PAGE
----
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Friday, July 01, 2005

Catfish the size of a Grizzly Bear

How's this for a catch: at 646 pounds, this giant 9-foot catfish from the Mekong River in Thailand is not only the largest freshwater fish ever caught, it's about the size of an adult male grizzly bear. You can more read about the fish here and here.

I found it funny that while "environmentalists and officials negotiated for its release to allow it to spawn" (guys, a fish this size has been spawning for a LONG time already!), the fish "died and was eaten by the fisherman" (which is WHY they were fishing! They were HUNGRY!!!). I wonder how many people a fish that size would feed?


At 6:30 PM, July 01, 2005, Anonymous Uncle Jake said...

This falls into one of my areas of interest/ expertise.

This is alledgedly the biggest freshwater fish on record being caught; so I am going to assume a few things about this species of catfish.

Most like this fish is very close to the end of its natural lifespan (actually, it was at the end of its life, but had it not been caught, it probably would have died in the next 18 mos.). Fish in particular, and all animals in general, do their most productive reproduction between 40% and 70% of their lifespan. By the time they reach 70% (if), the biological funtion of reproduction is greatly reduced, allowing energy inpuct to go towards substantial growth, instead of using that energy for the purpose of finding a mate, protecting the mate, mating, and then any other stuff afterwards (protecting offspring, etc. if applicable). So our fish most likely has not been doing effective spawning in the last couple years.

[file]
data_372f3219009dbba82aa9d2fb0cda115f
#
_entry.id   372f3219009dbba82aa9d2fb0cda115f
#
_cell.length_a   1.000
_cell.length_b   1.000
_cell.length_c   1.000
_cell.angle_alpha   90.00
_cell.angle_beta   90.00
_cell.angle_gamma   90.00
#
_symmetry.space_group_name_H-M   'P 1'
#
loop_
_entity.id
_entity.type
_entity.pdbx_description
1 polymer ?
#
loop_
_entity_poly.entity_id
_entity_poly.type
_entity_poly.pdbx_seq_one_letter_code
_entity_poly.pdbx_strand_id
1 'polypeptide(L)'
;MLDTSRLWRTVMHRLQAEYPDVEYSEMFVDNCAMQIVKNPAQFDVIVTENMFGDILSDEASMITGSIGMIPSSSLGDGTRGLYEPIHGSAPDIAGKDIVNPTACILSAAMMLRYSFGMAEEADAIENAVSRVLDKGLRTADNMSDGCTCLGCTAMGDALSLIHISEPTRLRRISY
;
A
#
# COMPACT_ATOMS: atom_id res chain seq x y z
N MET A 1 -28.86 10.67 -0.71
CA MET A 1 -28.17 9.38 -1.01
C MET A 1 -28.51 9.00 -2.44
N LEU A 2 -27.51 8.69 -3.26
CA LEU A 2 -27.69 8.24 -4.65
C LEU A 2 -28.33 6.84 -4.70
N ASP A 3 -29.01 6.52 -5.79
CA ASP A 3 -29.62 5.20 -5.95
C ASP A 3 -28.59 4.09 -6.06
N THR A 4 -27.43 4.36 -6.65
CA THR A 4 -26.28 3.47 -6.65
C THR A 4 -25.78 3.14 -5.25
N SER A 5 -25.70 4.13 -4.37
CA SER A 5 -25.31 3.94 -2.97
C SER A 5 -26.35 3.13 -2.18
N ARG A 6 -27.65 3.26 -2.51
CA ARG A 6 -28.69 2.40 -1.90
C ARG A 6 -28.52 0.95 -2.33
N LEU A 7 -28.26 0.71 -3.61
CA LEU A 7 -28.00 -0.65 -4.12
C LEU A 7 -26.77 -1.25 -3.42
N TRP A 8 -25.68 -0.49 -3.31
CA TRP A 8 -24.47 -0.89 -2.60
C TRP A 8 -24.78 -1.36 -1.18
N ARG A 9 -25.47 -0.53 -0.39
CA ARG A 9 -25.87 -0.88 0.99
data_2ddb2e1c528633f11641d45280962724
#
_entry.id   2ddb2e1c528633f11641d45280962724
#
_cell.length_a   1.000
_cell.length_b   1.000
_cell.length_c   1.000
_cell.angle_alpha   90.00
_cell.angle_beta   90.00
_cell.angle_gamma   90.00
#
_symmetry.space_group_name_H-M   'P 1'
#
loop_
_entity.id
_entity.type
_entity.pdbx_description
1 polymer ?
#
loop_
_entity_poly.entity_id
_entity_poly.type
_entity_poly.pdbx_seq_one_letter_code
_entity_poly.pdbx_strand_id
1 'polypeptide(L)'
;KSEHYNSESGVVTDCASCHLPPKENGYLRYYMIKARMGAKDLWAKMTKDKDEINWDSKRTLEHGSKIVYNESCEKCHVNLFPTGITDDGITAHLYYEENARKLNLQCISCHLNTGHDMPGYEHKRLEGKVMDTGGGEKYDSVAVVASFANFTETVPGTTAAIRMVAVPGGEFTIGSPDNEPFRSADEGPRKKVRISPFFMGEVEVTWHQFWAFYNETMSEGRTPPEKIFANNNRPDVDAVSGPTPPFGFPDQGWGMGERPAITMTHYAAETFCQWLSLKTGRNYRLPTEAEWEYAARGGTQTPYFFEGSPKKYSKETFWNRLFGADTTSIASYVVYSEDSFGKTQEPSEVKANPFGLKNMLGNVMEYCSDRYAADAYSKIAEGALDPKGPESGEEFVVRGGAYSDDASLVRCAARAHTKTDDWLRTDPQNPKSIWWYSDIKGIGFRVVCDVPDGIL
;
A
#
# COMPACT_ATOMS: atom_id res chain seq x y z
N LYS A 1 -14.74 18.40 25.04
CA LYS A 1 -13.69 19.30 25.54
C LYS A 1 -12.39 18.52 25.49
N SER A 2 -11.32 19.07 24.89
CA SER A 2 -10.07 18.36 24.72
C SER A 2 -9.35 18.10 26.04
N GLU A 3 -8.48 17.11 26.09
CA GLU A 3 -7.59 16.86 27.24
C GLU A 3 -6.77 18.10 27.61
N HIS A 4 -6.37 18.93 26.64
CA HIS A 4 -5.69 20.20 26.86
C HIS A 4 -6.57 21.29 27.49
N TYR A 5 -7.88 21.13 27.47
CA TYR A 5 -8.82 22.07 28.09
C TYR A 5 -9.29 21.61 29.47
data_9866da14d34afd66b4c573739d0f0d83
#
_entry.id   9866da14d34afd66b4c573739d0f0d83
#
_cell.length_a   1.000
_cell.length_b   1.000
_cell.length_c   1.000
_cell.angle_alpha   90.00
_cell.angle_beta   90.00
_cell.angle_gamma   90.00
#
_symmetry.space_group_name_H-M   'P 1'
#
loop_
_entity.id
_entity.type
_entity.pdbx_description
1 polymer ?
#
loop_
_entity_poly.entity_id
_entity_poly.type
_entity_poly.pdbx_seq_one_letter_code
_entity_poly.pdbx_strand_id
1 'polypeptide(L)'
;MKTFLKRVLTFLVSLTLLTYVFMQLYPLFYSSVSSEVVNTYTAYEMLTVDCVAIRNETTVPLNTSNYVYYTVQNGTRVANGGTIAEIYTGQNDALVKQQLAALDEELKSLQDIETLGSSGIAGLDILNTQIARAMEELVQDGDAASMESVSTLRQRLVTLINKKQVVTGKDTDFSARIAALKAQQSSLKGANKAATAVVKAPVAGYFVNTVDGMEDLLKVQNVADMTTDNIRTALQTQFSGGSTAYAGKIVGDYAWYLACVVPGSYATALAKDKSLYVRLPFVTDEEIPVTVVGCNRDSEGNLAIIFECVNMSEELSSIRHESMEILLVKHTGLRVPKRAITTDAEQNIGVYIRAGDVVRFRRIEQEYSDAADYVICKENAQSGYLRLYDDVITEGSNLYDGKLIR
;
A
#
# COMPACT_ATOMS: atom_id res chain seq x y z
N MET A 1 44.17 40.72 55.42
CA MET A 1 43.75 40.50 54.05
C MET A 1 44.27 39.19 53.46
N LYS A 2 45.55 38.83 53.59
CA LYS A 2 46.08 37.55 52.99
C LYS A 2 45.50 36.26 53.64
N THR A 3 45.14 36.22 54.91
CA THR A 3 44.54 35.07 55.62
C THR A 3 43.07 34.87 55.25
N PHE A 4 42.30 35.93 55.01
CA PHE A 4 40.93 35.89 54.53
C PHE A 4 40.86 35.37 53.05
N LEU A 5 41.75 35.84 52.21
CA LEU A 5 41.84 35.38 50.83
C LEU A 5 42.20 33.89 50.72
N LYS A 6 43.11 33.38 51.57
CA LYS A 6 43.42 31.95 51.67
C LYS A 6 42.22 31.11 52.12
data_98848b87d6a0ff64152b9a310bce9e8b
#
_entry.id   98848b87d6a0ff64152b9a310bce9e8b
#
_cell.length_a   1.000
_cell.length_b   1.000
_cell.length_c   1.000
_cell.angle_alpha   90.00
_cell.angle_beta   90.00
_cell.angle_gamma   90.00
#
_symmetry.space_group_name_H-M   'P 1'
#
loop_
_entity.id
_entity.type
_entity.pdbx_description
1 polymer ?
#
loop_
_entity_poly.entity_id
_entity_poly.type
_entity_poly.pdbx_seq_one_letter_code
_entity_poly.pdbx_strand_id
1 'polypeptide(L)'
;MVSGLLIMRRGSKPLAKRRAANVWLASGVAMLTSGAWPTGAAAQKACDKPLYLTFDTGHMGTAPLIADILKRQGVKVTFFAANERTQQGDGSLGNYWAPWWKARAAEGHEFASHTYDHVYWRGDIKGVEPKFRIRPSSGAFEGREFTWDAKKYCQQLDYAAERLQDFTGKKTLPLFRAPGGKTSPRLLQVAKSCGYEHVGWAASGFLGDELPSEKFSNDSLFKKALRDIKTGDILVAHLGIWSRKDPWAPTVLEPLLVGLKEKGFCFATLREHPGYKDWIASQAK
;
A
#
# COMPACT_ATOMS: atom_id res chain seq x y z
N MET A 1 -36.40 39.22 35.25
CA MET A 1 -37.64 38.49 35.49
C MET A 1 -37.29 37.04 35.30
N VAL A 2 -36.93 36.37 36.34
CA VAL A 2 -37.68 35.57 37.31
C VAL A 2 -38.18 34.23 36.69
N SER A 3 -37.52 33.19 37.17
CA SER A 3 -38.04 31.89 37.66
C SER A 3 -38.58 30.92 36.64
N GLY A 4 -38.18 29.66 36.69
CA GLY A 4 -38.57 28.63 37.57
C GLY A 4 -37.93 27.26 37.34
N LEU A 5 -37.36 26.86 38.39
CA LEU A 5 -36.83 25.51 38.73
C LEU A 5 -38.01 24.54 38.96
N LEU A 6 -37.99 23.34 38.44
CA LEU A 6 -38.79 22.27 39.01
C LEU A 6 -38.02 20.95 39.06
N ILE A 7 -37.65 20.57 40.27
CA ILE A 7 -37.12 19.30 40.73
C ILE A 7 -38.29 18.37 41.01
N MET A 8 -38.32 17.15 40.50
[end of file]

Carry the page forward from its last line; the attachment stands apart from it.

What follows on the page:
Secondly, these monster fish are a biomass dimple in their ecosystem that disrupts the general health of the eco system by the quality and quanity of food they reserve from the system, while making a positive contribution to the overall system. In plain english, this fish is taking calories away from the other fish that are actually necessary for the genetic health of that particular brood stock. Generally speaking, a large number of fish that fall into the 95 percentile for that species does not constitute a healthy ecosystem.

Finally, the worst possible scenario for a species within an ecosystem is to totally remove all predation. Study after study has proven among all organisms that mild to moderate predation is necessary for optimum individual and group growth, genetic diversity, and relation to the ecosystem as a whole.

This fish needed to be caught to make room for the smaller fishes, it needed to be killed to improve the genetic diversity, and it needed to be eaten to redistribute it's enrgy farther thoughout the ecosystem and constitute an interest among the people in conserving their natural resources and having a continual daily interface with their ecosytem as a whole.

How's them apples?

At 7:40 PM, July 01, 2005, Blogger Christian said...

Spoken like a true Cryder...

At 6:51 PM, July 03, 2005, Anonymous Uncle Jake said...

mea culpa on all the typo's....


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